I’m writing this column between meals on Thanksgiving weekend. Our family’s absolutely gargantuan meal is still coming, sandwiched between meals that are just really amazingly big, and I’m sitting in a food-induced stupor pondering the calendar.
The calendar is playing some tricks on us this year. Thanksgiving and the turkey, dragging their heels, showed up way late, which means that Advent/Christmas will be upon us way early. By Sunday, Thanksgiving weekend and December will have crashed right into each other, a bit of a wreck with ramifications. If you’re a retailer, you’ll have six fewer days to “re-tail” this year. If you are, say, a guy who has just recorded a Christmas CD, that means six fewer days to sing Christmas concerts (and it’s six days closer to post-Christmas singing depression).
And, yes, if you’re a pastor planning a variety of seasonal church and worship activities, services, sermons, etc., well, it might be helpful to know that this year when the wise men show up it probably won’t be with gold, frankincense, and myrrh. More likely they’ll be bringing turkey, dressing, and giblet gravy.
It is, you know, simply because three gifts were mentioned the first time around that we just assume those first wise guys were a trio. If that first Christmas had been as close to Thanksgiving as this one, I figure our Christmas cards would be featuring an additional wise fellow, the song would be “We Four Kings,” and one more little guy in a church Christmas pageant would need to borrow his dad’s bathrobe to dress up for the journey down the church aisle to Bethlehem under the star up front.
I’m betting that somebody’s wise wife would have packed his camel bags with some cranberry sauce as a gift to go along with the other three guys’ tasty offerings. And that makes four. Four gifts. And four wise men.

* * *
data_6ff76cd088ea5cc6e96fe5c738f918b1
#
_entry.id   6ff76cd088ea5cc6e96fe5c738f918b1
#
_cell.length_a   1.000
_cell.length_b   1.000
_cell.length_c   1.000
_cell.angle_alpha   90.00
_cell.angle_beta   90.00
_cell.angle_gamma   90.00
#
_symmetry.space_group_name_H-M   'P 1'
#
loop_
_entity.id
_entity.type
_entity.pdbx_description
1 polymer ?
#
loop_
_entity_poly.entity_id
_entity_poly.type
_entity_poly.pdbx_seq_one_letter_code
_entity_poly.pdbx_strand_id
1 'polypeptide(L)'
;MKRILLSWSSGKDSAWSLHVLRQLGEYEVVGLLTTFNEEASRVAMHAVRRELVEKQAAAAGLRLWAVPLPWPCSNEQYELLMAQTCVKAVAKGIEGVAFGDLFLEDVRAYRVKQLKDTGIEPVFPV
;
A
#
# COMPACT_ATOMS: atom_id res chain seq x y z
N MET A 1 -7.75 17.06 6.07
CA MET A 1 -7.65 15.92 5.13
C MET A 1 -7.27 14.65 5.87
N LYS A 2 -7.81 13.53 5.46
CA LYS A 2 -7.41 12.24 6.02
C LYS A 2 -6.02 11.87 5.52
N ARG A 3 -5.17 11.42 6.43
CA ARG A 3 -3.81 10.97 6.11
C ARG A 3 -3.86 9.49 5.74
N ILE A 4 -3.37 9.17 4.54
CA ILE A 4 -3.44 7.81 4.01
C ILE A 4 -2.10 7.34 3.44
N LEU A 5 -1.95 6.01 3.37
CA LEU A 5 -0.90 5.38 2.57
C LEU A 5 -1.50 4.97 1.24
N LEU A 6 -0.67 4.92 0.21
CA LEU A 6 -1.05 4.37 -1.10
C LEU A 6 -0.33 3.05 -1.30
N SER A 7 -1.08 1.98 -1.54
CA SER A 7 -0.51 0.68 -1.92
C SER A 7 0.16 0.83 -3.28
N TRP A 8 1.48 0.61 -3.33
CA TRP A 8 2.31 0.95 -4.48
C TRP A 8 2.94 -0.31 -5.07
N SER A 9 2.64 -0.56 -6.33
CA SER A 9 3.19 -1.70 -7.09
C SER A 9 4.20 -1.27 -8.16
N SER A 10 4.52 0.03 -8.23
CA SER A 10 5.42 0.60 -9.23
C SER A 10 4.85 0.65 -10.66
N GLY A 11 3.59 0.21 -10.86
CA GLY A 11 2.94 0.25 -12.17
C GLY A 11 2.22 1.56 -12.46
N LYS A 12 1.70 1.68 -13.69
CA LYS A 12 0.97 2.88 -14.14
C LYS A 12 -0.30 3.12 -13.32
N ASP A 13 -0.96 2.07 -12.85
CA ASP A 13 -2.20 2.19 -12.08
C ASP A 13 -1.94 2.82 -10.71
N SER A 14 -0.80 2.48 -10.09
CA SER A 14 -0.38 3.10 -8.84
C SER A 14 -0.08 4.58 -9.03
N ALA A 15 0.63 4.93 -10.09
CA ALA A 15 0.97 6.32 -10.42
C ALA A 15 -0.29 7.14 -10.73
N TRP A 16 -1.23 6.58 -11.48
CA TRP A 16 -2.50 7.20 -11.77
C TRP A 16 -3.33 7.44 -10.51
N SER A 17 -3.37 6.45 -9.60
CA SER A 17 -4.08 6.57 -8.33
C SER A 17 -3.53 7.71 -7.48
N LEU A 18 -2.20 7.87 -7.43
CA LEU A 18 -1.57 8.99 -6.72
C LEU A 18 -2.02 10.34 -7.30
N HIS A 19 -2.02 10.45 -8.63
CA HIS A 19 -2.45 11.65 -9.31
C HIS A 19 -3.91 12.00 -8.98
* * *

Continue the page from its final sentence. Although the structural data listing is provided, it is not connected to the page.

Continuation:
Anyway, it’s leftover turkey and dressing for lunch this Sunday, after the service where we light the first Advent candle. Merry Thanksgiving!
But maybe this year’s calendar crash is not as much of a clash as I first thought.
You see, Thanksgiving reminds me that no matter how hard I’ve worked, the most noteworthy thing about my life is how completely needy and poverty-stricken I am when it comes to saving myself. The blessings I need the most are blessings straight from God, blessings that only he could give, blessings that I could never earn, deserve, or procure myself.
Guess what? Here comes Christmas with much the same lesson, written large: “Get over yourself, pilgrim! The Gift given to save you is God’s Gift, not one you could ever have given or even imagined. You can’t improve it, add to it, or in any way deserve it. You can just accept it.”
Peanut butter and jelly. Turkey and dressing. Joy and thanksgiving. Some things just go together. A good lesson from an odd calendar.
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Copyright 2013 by Curtis K. Shelburne. Permission to copy without altering text or for monetary gain is hereby granted subject to inclusion of this copyright notice.